What charges did the Lord bring against His people?
The setting of Micah 6 is a courtroom. God called upon the mountains, hills, and foundations of the earth to hear His case against His people (Micah 6:1-2). The latter part of verse 2, “even with Israel He will dispute,” should be understood, “and He will plead [reason] with Israel.” God’s case was not built upon anger but love. God asked His people how His treatment of them could have possibly led to their present attitude (Micah 6:3). He asked for an answer, but none was given.
God then proceeded to appeal to history. He reminded them of the things He had done to redeem them, not weary them. He delivered them from bondage in Egypt and provided leaders for them (Micah 6:4). He protected them in the wilderness when Balak sought to curse and destroy them (Micah 6:5a). He was with them in Shittim, the last encampment in the wilderness, and miraculously led them across Jordan to Gilgal, the first encampment on the west side of the Jordan. God did these acts in order that His people “might know the righteous acts of the Lord” (Micah 6:5b). These events should have caused the people to respond to God in gratitude and obedience.
Practical Consideration: God takes notice of our ingratitude and faithlessness.
God’s faithfulness and goodness to us should cause us to respond to Him in gratitude (see Psalm 103:1-5). God never gives us cause to respond to Him in disobedience and faithlessness. In fact, God’s goodness and faithfulness accentuates our ingratitude and faithlessness. How would we respond if God were to ask us, “My people, what have I done to you, and how have I wearied you? Answer Me.” (Micah 6:3).
How did the people respond to God’s charges?
An unidentified speaker interrupted Micah and asked what God required of them. Did God want them to bow before Him? Did He want more and better sacrifices? Would He be satisfied with thousands of rivers of oil? Should they go so far as to sacrifice a first-born son to please Him? (Micah 6:6-7). Micah’s religious audience claimed to be doing all of the right religious things. They were, outwardly, very pious. They did every religious thing they knew to be rightly related to God. They seemed to be very concerned about their vertical relationship. But something was wrong! The people were doing right things with a wrong heart. As one commentator noted, they had lost their religion in religiousness. Their piety was devoid of ethics and character.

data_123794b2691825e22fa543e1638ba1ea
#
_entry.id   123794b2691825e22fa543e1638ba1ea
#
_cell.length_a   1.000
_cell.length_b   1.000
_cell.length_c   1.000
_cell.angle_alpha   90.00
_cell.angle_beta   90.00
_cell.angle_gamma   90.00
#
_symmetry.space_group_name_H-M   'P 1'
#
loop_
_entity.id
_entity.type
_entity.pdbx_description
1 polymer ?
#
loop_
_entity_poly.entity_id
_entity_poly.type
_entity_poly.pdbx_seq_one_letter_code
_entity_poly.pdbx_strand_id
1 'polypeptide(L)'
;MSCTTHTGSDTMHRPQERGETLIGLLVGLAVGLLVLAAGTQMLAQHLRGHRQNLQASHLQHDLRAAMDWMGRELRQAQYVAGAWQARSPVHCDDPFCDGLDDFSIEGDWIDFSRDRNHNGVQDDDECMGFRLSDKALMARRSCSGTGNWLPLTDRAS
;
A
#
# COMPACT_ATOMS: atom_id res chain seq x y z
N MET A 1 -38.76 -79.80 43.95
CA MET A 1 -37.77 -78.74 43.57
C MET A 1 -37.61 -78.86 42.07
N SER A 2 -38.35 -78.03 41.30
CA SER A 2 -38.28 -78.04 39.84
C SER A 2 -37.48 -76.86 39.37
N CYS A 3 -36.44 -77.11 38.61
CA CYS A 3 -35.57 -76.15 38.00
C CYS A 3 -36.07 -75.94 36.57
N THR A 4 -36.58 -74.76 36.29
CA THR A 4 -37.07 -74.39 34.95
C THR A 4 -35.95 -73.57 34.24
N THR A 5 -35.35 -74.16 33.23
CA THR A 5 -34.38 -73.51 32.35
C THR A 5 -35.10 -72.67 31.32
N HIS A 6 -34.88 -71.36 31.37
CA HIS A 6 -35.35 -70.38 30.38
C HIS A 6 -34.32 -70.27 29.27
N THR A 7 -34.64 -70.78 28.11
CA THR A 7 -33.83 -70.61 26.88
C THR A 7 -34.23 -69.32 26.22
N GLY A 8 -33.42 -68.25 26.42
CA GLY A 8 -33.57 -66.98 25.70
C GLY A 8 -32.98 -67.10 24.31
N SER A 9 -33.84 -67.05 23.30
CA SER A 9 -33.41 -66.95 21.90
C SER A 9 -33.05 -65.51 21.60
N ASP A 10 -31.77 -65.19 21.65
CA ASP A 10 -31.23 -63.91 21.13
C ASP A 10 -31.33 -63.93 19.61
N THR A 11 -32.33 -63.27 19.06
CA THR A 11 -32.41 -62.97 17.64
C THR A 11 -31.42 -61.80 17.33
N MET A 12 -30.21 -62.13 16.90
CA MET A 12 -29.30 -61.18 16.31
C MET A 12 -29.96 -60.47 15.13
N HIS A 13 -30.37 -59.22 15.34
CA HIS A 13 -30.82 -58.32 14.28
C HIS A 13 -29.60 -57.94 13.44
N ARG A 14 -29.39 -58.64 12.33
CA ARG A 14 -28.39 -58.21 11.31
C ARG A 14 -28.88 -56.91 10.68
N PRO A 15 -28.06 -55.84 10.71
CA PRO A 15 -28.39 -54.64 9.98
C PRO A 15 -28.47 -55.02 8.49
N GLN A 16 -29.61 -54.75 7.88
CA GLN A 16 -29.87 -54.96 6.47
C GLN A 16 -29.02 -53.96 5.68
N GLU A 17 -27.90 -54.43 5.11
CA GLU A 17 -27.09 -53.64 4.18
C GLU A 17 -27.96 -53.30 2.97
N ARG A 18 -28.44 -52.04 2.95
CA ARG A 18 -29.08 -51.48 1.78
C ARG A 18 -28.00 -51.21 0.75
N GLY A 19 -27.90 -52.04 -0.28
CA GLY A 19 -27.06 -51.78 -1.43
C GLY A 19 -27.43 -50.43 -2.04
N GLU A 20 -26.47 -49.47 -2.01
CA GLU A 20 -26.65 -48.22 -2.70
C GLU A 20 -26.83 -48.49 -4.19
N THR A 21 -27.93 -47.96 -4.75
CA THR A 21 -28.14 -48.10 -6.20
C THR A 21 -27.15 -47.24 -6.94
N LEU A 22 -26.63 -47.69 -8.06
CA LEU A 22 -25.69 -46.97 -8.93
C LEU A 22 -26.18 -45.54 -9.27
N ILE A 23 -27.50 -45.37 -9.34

Practical Consideration: Religion cannot make men right with God.
Micah’s audience was very religious. They outwardly did all of the right things and said all of the right words. They appeared to be very zealous in religious matters. Their piety however, was devoid of ethics and character. They went through the activity of worship one day and then abused their fellowman the next day. They offered all of the right sacrifices in the daytime and then plotted evil on their beds at nighttime. And yet they did not feel that they were wrong with God (see Micah 3:11b). Religious activity does not make men right with God.
What was Micah’s response to the people?